5.2. I'm Having Trouble with Microsoft-Dependent Hardware
In typical desktop and laptop systems, a number of components depend on Microsoft Windows driver libraries. The most well known of these is the winmodem. Trouble with Microsoft-dependent devices is not limited to Linux; there are a wide range of Microsoft-dependent devices that do not work on Windows XP/2003. While most of these devices are modems and older printers, don't be surprised if you find other Microsoft-dependent hardware. Many of the initial "hacks" that support this hardware are based on the Wine project, which allows Linux to use Microsoft driver libraries.
5.2.1. The winmodem
In principle, it's best to find and install hardware that does not depend on Microsoft driver libraries. In practice, that's not feasible, as many computers come preloaded with winmodems.
In many cases, Linux detects winmodems straight out of the box. To see if that applies to your system, run the lspci command. Linux has detected winmodems on all three of my computers. The lspci output is straightforward; I've isolated the key lines for the detected internal modems:
01:0e.0 Communication controller: Conexant HSF 56k Data/Fax Modem (rev 01) 0000:00:08.0 Modem: Ali Corporation M5457 AC'97 Modem Controller
When I ran a cardctl ident command, Linux also detected the PCMCIA winmodem on my third computer, a Motorola ModemSurfr, as shown here:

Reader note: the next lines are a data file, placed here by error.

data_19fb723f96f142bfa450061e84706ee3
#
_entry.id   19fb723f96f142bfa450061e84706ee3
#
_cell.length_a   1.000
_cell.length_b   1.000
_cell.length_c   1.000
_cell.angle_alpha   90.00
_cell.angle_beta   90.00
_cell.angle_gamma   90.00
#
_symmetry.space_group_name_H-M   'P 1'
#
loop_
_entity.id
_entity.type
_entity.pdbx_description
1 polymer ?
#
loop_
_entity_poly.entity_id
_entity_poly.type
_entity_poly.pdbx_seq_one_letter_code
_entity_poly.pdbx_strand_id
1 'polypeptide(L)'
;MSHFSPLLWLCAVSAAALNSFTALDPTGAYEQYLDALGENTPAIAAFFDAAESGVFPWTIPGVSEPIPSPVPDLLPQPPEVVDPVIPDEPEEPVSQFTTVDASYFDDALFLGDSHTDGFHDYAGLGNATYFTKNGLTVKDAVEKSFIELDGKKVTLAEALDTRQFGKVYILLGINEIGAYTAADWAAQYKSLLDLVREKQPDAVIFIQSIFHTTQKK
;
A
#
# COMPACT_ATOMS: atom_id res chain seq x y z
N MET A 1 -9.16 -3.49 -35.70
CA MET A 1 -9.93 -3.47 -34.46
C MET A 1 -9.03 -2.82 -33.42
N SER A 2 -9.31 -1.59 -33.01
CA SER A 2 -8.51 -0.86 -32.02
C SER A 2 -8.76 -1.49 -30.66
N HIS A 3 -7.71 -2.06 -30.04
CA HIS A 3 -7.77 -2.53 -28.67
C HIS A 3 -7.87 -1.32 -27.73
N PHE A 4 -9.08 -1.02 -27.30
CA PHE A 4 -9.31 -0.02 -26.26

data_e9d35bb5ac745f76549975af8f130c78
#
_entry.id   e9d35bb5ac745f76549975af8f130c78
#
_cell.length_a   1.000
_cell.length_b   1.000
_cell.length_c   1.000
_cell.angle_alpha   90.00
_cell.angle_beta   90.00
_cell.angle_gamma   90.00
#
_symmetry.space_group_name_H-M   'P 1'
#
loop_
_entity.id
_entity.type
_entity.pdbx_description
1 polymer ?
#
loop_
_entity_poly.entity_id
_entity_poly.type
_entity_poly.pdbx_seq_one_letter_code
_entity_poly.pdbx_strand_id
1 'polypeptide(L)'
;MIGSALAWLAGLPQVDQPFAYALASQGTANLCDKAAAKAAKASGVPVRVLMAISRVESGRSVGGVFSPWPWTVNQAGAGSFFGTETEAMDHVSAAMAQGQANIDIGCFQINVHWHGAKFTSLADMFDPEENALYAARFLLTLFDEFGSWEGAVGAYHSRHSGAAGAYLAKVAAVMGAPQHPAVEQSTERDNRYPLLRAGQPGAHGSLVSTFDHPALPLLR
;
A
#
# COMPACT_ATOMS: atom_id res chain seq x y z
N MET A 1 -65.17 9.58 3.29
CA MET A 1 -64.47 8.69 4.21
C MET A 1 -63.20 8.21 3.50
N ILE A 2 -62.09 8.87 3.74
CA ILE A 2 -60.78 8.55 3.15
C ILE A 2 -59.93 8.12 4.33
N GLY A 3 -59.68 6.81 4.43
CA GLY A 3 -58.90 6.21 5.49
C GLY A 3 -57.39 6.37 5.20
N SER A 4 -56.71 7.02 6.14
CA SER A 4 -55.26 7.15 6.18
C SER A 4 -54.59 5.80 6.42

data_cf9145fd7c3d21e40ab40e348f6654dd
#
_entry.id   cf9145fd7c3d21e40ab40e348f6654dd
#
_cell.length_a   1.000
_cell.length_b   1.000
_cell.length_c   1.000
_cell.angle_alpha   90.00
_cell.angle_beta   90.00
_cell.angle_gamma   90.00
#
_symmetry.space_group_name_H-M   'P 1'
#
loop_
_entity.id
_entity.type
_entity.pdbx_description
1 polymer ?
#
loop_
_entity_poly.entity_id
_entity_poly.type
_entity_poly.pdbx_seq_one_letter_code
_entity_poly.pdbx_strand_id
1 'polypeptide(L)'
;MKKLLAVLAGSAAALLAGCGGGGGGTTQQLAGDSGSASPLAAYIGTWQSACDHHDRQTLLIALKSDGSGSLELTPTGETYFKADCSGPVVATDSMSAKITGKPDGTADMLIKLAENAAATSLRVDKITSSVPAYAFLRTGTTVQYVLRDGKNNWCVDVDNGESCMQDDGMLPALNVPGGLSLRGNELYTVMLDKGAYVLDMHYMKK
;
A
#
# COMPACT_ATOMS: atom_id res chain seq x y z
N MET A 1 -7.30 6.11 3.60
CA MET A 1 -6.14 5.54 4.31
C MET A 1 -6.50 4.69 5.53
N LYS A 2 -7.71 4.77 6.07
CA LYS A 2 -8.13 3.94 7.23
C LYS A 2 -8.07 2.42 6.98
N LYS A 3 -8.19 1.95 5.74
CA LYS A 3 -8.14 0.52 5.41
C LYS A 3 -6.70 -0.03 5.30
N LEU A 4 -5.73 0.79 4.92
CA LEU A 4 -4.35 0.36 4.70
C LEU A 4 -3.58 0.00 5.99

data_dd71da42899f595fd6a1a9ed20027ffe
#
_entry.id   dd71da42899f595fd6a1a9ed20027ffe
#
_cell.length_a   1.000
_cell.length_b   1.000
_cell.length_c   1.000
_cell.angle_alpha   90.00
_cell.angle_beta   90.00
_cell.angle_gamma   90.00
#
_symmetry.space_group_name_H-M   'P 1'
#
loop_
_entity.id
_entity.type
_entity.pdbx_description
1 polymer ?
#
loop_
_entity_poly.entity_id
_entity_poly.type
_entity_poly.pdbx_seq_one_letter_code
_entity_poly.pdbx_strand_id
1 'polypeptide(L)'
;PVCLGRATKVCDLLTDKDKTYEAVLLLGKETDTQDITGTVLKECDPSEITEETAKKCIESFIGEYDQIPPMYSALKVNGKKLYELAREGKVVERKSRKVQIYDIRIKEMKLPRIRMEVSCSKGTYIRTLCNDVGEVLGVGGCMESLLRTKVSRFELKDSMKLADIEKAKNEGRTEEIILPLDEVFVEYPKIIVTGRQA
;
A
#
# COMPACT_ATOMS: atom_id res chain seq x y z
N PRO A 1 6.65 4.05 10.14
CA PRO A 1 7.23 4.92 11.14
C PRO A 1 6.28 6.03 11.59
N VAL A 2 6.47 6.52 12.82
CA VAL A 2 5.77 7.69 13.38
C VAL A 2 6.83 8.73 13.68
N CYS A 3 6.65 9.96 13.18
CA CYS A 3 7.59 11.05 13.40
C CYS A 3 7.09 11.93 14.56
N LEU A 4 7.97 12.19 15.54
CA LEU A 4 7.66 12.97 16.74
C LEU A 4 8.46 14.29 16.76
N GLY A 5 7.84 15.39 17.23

Socket 1: product info: "Motorola", "MobileSURFR 56K", "021", "A" manfid: 0x0109, 0x0505 function: 2 (serial)
If you have an ISA modem, you might try a pnpdump or isapnp command. If a modem is installed when you start Linux, you might be able to find a related message in the /var/log directory, in the dmesg or messages files.
But even when your winmodem is supported by the kernel, configuring the modem might require extra effort on your part. With the latest Linux distributions, working winmodems are linked to the /dev/modem device file; for example, the following output from ls -l /dev/modem tells me that /dev/modem is ready and linked to /dev/ttyS1, also known in the Microsoft world as port COM2. (Microsoft numbers ports starting at 1, while Linux starts at 0; COM1 is ttyS0, and so forth.)
lrwxrwxrwx 1 root root 10 2004-11-19 07:12 /dev/modem -> /dev/ttyS1
If you don't see this link, you'll need to create it. If you know the port device associated with your modem (such as from a dual boot with Microsoft Windows), you can do so with the ln command. For example, if Microsoft suggests that the modem is connected to port COM3, use the following command:
In -s /dev/ttyS2 /dev/modem